Poor Economics: The Family

Story time. The following is an excerpt I found particularly interesting today from Abhijit Banerjee and Esther Duflo’s book, Poor Economics: A Radical Rethinking of the Way to Fight Global Poverty (Chapter 5). Yes, it’s a book about economics and data, but what it does very well is tell very human stories about how we behave, in different places around the world under different circumstances. I highly recommend it. In addition, Banerjee and Duflo have created a rich accompanying website full of additional data, photos, graphics and stories, studies, teachings and resources.

The Family

For the sake of their models, economists often ignore the inconvenient fact that the family is not the same as just one person. We treat the family as one “unit,” assuming that the family makes decisions as if it were just one individual. The paterfamilias, the head of the dynasty, decides on behalf of his spouse and his children what the family consumes, who gets educated and for how long, who gets what kind of bequest, and so on. He may be altruistic, but he is clearly omnipotent. But as anybody who has been part of a family knows, this isn’t quite how families work. This simplification is misleading, and there are important policy consequences from ignoring the complicated dynamics within the family. We already saw, for example, that giving women access to a formal property title is important for fertility choices [how many children to have], not because it changes her view on how many children she wants but because it makes her views count more.

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Research vs. Journalism

In this thought-provoking presentation at TEDxBoulder, Leslie Dodson, a researcher and journalist discusses the shared traits and objectives of researchers and journalists and how they inherently clash, and she challenges us to be more discerning in how we represent other people in any field.

I really enjoyed her point about researchers and journalists and I hadn’t thought about that before.  They both seek out information in the form of data, observations, interviews, and photographic evidence.  And they both collect, compile and present that information.  Both seek to tell a story through collected data, but the journalist needs that information to be personal and to sate the appetites of readers and viewers consuming a story, sometimes as entertainment, sometimes as an appeal for support.  The researchers want anonymity, to remove the personal and keep it objective.  As a researcher and a journalist, Dodson must compartmentalize each and make sure she doesn’t corrupt the research while keeping the journalistic storytelling interesting.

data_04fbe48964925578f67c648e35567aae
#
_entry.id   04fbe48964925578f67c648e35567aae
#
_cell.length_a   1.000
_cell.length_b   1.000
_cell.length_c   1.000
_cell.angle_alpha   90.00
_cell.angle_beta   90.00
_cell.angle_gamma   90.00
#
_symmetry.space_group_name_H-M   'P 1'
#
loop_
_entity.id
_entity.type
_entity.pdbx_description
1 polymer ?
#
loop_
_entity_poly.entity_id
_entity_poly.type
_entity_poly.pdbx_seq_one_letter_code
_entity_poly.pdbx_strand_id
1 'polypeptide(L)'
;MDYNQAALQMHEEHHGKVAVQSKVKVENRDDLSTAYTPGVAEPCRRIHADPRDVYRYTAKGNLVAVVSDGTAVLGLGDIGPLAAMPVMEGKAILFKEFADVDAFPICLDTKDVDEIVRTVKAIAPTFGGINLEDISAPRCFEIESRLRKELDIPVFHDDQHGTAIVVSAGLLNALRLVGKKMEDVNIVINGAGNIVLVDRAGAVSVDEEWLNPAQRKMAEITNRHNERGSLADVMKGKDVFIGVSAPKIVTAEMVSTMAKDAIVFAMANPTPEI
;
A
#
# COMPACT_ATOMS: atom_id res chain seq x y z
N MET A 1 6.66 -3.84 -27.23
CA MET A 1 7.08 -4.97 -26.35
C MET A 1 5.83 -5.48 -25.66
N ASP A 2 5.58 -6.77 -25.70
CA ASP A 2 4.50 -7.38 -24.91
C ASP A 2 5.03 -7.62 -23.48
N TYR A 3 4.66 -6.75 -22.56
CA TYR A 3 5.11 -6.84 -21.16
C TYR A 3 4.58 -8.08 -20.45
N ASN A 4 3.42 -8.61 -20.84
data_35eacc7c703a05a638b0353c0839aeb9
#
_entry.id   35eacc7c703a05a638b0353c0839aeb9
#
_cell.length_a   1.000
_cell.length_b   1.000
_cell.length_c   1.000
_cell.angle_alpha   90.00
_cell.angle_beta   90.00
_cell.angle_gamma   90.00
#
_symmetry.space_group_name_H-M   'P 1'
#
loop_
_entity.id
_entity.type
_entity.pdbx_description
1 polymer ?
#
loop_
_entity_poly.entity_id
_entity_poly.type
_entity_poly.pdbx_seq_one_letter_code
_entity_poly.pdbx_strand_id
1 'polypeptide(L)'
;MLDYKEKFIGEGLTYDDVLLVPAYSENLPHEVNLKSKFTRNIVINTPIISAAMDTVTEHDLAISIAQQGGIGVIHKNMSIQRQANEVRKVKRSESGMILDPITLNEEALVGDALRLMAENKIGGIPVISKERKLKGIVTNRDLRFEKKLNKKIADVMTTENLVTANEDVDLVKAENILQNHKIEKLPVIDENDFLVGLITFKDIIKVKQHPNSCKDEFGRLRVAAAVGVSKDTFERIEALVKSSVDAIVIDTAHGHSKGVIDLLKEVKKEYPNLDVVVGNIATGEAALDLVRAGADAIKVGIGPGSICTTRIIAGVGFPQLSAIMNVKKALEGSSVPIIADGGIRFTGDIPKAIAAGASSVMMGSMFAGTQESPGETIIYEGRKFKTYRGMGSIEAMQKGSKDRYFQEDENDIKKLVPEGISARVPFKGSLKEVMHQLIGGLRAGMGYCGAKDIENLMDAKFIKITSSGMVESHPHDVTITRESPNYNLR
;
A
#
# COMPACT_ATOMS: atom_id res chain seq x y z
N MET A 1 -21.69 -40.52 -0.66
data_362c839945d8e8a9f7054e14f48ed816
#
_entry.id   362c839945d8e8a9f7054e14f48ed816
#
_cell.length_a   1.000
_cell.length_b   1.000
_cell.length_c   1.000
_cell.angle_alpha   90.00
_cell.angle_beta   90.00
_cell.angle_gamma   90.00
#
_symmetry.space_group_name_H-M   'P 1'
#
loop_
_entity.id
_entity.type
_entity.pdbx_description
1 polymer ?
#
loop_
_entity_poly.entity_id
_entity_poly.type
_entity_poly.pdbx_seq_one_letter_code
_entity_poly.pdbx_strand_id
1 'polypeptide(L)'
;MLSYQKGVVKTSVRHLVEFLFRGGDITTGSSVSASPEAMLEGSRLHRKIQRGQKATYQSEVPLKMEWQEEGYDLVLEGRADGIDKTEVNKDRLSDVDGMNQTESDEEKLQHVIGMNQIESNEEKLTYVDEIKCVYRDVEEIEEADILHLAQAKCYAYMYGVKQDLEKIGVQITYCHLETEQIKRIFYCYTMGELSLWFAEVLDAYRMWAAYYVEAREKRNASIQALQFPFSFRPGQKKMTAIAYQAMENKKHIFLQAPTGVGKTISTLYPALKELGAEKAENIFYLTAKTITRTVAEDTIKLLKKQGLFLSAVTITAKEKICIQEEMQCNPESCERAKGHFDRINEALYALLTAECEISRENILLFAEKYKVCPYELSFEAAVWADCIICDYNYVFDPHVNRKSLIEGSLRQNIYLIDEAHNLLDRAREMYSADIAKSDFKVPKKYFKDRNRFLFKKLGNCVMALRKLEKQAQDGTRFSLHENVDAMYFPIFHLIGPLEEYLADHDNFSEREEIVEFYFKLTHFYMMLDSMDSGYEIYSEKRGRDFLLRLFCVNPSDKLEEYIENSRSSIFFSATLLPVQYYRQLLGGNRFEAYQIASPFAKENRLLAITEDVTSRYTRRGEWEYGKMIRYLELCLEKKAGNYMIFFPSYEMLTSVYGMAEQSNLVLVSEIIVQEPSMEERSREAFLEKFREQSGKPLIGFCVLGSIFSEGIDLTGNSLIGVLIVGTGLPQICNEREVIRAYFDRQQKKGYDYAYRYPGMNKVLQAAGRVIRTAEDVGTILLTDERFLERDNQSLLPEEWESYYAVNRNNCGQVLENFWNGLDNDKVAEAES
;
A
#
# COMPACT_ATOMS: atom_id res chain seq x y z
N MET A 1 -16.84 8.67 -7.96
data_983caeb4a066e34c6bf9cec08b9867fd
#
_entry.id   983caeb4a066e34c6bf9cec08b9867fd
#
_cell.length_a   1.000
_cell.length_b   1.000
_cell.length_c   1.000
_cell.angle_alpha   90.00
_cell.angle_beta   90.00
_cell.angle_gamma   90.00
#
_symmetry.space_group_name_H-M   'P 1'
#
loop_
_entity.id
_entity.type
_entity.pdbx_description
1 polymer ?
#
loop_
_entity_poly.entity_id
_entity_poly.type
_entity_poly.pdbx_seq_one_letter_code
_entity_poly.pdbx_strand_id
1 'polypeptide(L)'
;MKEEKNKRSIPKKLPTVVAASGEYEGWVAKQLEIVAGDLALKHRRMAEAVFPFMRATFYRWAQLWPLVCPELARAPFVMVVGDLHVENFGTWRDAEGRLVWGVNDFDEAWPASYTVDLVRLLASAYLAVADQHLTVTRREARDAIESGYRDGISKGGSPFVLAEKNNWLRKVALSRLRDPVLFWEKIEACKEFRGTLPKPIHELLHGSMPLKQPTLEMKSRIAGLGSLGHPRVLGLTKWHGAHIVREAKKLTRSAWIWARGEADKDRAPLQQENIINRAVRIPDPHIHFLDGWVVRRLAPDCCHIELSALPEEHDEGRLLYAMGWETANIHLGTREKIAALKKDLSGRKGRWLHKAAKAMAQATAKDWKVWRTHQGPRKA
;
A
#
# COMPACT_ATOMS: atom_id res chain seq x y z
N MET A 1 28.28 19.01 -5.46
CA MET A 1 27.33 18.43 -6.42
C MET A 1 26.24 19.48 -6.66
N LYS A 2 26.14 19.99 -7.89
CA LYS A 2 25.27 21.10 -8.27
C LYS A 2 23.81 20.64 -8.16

As designers, we also have both tasks.  Research must be objective in order to inform us accurately, so that we can then work to create solutions that succeed.  But we also need to tell a compelling story in pitching our designs to clients, funders, and even back to the people and communities we researched.  There is a challenge in not over-simplifying or reducing people or whole populations to caricatures or cartoons and taking away their power by taking away their complexity.  We do have to generalize based on samples of populations and collections of personal stories, and in selling, creating characters is often a useful tool.  But we must remember to be careful riding that line, so that we continue to help the people and communities we serve, not undermine them by representing them in over-simplified ways.

In addition, Dodson points to the popularity of oversimplification in NGO communication materials, especially graphic representation, catchy names and slogans.  As iconic as the shape of the continent has become, it might even feel like just one country with one people and a few major issues we can tackle quite simply if we all just pitch in a few bucks.  But Africa is a continent with over 50 countries, over 2,000 languages, and a whole spectrum of issues, from disaster to prosperity.  Oversimplification is misleading, and may work against the needs of the people on that continent.

The tough part is that we see examples where simplification helps donors feel like there is hope in a manageable situation succeed.  So the question remains for each designer to continue asking themselves through every stage of their work, whether applied to Africa, development around the world or to any community we’re trying to serve: “in this case, does simplification help or hurt the cause?”